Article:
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Penguins vs Senators

Alfredsson won't discuss his future past Game 5

By Erin Nicks - Correspondent

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Alfredsson won't discuss his future past Game 5
The Ottawa Senators' 7-3 loss to the Pittsburgh Penguins in Game 4 might have been the last home game for 40-year-old captain Daniel Alfredsson.

OTTAWA – The Ottawa Senators may have played their final home game of the season Wednesday. The question remains whether it was the final game in Ottawa for captain Daniel Alfredsson.

The Senators were thumped 7-3 by the Pittsburgh Penguins in Game 4 of the Eastern Conference Semifinals at Scotiabank Place, leaving them down 3-1 in the best-of-7 series. With Game 5 set for Friday at Consol Energy Center (7:30 p.m. ET; NBCSN, CBC, RDS), and the Senators reeling, Alfredsson was forced to be blunt when asked if his club could rebound.

"Probably not," Alfredsson said. "I mean, with their depth and power play right now, you know, it doesn't look too good.

"When you look at what we did, it wasn't good enough. Does that mean [Pittsburgh] was good? Did we make them good? Who really cares? From our point of view, we didn't manage the puck [well], we didn't execute our passes, and subsequently, we got punished in the neutral zone. We turned way too many pucks over and gave them some freebies. It would have been nice to have the lead for a little bit longer, but now we're back on our heels again. We didn't shut them down when it matters."

The veteran forward was seen retrieving the puck at the end of the game, leaving some to speculate if Alfredsson considered Wednesday as his curtain call. Clearly not prepared to deal with retirement questions at the moment, Alfredsson said the puck was a memento for his family.

"I've got a lot of kids at home," he said quickly.

The night began brilliantly for the Senators and their captain. Alfredsson's pass set up Milan Michalek's shorthanded goal 2:29 into the game, seemingly lighting the fuse for the Senators. But after leading 2-1 after one period and trailing 3-2 after two, Ottawa collapsed under Pittsburgh's four-goal third period, including three in a span of 1:45. Alfredsson scored a late power-play goal for his 100th career playoff point, but all that was left after the game was the insistence that he and his team would not go down without a fight.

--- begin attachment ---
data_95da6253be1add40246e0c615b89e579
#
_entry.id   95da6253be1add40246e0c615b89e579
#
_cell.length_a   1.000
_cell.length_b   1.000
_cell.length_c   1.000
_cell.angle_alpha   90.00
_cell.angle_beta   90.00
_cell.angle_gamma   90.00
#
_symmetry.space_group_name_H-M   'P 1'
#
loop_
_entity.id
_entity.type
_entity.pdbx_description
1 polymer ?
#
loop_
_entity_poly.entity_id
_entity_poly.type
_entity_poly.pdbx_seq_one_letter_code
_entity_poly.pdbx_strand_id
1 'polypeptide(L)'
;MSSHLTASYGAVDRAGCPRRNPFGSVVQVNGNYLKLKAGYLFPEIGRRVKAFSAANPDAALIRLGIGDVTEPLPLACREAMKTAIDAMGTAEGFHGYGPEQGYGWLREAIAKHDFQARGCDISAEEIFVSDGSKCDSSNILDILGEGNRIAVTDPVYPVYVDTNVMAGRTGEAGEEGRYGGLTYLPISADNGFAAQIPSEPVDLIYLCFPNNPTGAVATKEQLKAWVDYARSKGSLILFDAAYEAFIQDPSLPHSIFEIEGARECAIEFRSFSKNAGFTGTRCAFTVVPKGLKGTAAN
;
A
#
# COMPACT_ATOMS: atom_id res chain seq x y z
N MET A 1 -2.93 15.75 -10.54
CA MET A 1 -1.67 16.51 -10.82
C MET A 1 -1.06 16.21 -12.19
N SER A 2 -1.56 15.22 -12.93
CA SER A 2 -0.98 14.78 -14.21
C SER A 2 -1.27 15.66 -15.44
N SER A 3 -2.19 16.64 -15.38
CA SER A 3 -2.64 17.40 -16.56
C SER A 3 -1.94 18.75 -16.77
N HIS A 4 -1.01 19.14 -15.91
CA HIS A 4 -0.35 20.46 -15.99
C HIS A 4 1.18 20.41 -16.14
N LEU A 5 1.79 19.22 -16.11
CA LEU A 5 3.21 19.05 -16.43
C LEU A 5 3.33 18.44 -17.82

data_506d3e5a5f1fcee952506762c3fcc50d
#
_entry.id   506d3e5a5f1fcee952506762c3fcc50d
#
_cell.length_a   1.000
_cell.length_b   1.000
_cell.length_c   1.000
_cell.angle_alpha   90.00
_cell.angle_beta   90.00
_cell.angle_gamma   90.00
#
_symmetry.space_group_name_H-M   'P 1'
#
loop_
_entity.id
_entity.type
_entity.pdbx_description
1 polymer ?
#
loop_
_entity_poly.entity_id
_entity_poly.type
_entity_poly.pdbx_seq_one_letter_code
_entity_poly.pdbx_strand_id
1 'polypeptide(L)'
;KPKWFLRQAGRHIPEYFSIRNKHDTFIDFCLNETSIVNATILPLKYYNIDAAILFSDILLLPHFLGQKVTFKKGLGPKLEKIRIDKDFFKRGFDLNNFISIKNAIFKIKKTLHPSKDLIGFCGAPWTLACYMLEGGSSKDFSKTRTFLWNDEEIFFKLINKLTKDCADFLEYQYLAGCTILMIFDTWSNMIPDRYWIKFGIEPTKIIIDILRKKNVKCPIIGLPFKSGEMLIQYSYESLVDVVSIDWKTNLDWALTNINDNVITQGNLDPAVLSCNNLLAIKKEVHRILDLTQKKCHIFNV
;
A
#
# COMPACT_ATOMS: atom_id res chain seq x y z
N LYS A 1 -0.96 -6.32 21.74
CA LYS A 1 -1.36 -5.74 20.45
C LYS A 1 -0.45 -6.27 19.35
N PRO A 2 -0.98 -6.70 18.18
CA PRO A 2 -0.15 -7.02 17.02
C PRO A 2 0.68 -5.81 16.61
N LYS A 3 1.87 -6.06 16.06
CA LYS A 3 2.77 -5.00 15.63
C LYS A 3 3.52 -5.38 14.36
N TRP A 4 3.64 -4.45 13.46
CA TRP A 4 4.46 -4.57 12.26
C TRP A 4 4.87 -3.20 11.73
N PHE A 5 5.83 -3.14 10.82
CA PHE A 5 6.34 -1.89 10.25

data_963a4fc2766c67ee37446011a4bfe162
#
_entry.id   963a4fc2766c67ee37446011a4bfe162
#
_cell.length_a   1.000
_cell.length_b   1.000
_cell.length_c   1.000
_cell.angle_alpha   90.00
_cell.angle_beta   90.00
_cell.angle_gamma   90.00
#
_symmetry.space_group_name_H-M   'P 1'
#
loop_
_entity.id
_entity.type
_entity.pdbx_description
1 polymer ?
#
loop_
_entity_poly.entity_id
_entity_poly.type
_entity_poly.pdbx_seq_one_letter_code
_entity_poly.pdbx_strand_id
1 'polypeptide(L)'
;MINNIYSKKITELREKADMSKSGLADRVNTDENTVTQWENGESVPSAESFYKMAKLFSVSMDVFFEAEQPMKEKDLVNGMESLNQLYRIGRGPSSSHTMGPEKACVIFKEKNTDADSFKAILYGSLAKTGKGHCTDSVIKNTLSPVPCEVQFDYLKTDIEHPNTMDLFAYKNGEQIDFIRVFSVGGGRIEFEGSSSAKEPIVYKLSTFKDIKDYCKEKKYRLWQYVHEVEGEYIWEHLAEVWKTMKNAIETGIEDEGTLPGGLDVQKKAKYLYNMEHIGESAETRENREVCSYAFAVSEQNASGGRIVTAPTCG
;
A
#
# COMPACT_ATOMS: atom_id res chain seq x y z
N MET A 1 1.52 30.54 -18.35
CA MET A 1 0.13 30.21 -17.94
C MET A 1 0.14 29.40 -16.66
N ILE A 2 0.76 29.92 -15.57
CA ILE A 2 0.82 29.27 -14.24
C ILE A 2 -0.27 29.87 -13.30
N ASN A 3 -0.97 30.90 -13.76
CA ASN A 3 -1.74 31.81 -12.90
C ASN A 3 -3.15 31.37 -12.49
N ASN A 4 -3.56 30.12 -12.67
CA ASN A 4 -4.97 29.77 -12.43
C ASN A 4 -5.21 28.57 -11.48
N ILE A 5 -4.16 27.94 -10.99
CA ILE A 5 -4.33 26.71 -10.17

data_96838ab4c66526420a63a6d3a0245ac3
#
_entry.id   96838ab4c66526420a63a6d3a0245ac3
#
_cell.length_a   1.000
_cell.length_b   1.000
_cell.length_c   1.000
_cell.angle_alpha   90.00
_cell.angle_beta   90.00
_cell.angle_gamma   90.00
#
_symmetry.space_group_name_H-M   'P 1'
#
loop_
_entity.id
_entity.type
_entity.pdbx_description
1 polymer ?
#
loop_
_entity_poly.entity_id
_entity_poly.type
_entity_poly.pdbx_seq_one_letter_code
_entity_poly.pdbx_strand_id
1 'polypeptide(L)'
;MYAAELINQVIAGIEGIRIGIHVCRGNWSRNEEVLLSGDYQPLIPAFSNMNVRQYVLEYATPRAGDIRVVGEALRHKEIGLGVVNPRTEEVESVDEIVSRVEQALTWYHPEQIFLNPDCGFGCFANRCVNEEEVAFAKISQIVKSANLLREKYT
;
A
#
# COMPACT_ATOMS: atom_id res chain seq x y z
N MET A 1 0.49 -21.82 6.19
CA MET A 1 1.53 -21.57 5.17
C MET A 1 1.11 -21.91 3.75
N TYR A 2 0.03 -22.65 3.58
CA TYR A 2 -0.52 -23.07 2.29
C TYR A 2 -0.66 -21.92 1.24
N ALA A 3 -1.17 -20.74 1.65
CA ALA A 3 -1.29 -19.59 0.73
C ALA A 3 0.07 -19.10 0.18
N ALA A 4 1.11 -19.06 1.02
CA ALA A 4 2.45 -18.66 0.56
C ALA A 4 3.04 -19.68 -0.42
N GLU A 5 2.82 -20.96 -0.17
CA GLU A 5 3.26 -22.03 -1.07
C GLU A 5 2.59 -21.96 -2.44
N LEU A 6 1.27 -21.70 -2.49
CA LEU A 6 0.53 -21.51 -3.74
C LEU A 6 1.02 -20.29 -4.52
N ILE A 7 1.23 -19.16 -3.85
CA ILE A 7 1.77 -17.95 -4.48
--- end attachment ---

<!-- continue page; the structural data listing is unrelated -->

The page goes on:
"It's a frustrating night," Alfredsson said. "But we've never quit, and we're not going to stop now. The odds are against us in every way. I don't think there's much going for us. Maybe that's the way we like it."

With at least one more game to play, Alfredsson will allow himself only to think about the team's future. For now, his own is not up for discussion.

"Your focus has to go into [Game 5]," Alfredsson said. "It's a big game. Whatever happens, happens. I don't know myself yet. It's not something about or ‘what ifs.' It's about going to Pittsburgh and trying to bring another game back to this building."

Quote of the Day

I had one really not-good game. I came back to the hotel and he [his father] was on Skype. My mother called first and said, 'Your father wants to talk to you.' So he moved my mother away, and he yelled at me for like 30 seconds. I understood him, and then he said, 'I'm done.' And he was gone. The next game I got my first shutout.

— Anton Khudobin recalls a fond memory, explains why he was so sharp in the Hurricanes' 3-0 win against the Capitals on Friday
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